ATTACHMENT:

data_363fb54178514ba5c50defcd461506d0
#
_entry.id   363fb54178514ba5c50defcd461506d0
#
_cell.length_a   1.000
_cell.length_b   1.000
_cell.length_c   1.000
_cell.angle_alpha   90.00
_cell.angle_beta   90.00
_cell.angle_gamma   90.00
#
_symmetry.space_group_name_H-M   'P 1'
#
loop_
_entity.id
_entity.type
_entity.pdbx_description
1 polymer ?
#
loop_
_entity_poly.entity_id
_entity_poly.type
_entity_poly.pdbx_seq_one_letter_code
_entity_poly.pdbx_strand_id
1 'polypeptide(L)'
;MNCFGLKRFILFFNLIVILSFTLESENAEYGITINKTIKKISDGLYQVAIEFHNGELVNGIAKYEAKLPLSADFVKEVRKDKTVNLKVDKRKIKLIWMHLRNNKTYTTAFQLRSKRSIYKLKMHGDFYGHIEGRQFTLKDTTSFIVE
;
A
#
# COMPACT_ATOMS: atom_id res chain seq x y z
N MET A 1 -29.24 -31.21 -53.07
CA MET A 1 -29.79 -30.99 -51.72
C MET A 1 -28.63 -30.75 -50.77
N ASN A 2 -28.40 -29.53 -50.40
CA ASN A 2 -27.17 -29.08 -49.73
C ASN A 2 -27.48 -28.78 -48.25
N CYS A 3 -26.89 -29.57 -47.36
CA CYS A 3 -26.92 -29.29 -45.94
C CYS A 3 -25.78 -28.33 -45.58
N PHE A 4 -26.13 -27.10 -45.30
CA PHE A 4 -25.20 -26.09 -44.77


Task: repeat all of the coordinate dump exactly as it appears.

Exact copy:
data_363fb54178514ba5c50defcd461506d0
#
_entry.id   363fb54178514ba5c50defcd461506d0
#
_cell.length_a   1.000
_cell.length_b   1.000
_cell.length_c   1.000
_cell.angle_alpha   90.00
_cell.angle_beta   90.00
_cell.angle_gamma   90.00
#
_symmetry.space_group_name_H-M   'P 1'
#
loop_
_entity.id
_entity.type
_entity.pdbx_description
1 polymer ?
#
loop_
_entity_poly.entity_id
_entity_poly.type
_entity_poly.pdbx_seq_one_letter_code
_entity_poly.pdbx_strand_id
1 'polypeptide(L)'
;MNCFGLKRFILFFNLIVILSFTLESENAEYGITINKTIKKISDGLYQVAIEFHNGELVNGIAKYEAKLPLSADFVKEVRKDKTVNLKVDKRKIKLIWMHLRNNKTYTTAFQLRSKRSIYKLKMHGDFYGHIEGRQFTLKDTTSFIVE
;
A
#
# COMPACT_ATOMS: atom_id res chain seq x y z
N MET A 1 -29.24 -31.21 -53.07
CA MET A 1 -29.79 -30.99 -51.72
C MET A 1 -28.63 -30.75 -50.77
N ASN A 2 -28.40 -29.53 -50.40
CA ASN A 2 -27.17 -29.08 -49.73
C ASN A 2 -27.48 -28.78 -48.25
N CYS A 3 -26.89 -29.57 -47.36
CA CYS A 3 -26.92 -29.29 -45.94
C CYS A 3 -25.78 -28.33 -45.58
N PHE A 4 -26.13 -27.10 -45.30
CA PHE A 4 -25.20 -26.09 -44.77